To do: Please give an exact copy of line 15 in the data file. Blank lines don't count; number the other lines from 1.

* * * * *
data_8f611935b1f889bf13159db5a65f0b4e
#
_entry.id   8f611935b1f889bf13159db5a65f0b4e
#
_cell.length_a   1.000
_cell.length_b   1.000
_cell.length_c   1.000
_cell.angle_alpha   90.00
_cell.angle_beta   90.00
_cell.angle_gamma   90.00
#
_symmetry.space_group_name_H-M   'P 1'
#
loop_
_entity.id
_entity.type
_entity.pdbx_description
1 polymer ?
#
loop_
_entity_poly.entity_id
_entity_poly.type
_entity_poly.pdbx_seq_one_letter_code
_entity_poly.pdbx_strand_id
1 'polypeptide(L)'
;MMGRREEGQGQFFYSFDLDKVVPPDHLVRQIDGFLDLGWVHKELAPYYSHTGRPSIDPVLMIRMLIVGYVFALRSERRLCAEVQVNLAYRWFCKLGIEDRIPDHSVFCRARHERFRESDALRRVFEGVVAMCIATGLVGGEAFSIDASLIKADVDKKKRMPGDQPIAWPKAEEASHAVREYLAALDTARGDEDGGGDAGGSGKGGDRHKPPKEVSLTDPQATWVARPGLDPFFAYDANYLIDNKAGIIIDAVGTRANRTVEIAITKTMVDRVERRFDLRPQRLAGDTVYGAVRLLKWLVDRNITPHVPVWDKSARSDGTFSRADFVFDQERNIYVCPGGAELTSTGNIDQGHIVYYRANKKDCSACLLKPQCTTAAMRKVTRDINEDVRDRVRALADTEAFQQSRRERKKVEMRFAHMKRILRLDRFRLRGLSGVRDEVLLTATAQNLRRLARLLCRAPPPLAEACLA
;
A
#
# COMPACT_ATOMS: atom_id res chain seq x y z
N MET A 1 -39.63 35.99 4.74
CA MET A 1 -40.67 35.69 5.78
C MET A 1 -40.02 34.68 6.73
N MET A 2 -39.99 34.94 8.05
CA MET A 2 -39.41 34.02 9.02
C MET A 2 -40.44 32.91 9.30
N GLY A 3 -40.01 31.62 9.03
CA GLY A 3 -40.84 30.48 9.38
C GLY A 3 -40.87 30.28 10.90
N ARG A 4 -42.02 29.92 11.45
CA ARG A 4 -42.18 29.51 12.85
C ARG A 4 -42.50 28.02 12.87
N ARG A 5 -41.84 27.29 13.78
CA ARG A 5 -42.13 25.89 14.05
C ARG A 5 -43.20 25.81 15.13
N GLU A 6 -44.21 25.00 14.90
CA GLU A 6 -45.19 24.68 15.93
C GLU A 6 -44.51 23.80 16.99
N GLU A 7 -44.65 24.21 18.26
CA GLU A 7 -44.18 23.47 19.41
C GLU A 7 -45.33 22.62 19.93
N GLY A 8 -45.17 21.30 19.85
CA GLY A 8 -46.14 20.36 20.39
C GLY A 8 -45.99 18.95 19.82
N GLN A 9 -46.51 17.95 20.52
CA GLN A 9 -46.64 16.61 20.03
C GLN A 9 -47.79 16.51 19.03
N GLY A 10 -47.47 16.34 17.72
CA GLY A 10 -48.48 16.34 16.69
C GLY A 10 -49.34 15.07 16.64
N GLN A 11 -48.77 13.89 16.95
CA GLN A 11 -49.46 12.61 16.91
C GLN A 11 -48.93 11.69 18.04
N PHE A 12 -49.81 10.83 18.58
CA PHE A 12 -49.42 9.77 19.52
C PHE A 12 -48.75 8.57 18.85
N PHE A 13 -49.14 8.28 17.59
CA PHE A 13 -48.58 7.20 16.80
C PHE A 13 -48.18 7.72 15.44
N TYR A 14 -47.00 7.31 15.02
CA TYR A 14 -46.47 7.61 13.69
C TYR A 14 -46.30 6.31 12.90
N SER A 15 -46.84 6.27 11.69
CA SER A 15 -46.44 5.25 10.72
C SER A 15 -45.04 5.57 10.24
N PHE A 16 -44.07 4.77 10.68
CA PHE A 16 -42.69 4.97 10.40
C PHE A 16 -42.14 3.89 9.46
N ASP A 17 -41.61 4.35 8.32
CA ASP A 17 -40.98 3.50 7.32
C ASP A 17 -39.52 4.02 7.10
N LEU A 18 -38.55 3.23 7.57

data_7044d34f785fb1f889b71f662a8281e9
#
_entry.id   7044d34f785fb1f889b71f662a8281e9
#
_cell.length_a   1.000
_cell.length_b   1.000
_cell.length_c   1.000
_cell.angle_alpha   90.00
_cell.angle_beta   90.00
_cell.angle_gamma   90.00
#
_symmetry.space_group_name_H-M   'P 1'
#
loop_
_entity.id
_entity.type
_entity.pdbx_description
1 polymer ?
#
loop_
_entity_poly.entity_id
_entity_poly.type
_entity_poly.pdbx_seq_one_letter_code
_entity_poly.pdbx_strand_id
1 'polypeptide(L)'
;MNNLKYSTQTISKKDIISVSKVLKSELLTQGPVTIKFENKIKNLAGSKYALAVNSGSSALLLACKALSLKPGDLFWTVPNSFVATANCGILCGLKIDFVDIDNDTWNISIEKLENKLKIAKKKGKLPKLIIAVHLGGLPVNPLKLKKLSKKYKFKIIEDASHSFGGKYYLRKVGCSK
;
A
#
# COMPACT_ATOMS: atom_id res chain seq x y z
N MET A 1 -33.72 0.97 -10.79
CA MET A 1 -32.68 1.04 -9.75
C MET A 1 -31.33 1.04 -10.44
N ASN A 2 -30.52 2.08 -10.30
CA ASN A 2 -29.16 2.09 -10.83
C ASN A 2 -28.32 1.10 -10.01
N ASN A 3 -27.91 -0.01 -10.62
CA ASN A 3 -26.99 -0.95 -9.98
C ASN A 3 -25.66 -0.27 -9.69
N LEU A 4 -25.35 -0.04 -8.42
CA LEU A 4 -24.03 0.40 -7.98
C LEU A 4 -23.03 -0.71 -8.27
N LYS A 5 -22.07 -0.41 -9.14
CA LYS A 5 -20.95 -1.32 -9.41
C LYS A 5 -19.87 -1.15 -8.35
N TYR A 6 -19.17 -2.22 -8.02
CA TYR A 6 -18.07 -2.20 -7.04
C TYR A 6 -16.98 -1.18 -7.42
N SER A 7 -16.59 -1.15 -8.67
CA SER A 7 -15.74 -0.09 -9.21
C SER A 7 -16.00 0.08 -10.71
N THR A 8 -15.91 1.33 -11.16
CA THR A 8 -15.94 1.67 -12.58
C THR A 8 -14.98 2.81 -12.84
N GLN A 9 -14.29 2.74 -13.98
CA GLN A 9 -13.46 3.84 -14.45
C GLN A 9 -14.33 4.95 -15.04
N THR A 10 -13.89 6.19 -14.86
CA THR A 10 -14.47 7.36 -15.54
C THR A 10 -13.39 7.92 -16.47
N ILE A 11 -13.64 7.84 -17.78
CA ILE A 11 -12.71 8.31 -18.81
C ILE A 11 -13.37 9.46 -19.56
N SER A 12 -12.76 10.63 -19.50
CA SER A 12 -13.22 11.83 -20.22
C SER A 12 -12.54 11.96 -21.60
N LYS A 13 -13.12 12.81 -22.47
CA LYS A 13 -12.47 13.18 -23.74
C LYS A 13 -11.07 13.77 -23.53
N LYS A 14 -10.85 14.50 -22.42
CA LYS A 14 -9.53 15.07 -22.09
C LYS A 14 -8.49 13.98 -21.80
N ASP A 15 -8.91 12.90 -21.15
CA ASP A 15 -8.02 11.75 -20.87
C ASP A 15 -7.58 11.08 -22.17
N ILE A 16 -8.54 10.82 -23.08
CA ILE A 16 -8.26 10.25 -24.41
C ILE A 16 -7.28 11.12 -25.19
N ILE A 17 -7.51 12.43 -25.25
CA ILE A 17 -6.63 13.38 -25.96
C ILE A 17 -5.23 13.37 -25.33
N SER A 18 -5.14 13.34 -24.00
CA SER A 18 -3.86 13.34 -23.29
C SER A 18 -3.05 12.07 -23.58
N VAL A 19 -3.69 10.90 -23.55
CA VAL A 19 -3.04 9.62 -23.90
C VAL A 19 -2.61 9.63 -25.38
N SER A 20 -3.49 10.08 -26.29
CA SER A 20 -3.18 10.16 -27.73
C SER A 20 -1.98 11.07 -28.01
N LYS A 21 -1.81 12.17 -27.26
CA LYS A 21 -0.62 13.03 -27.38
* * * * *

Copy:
_entity.id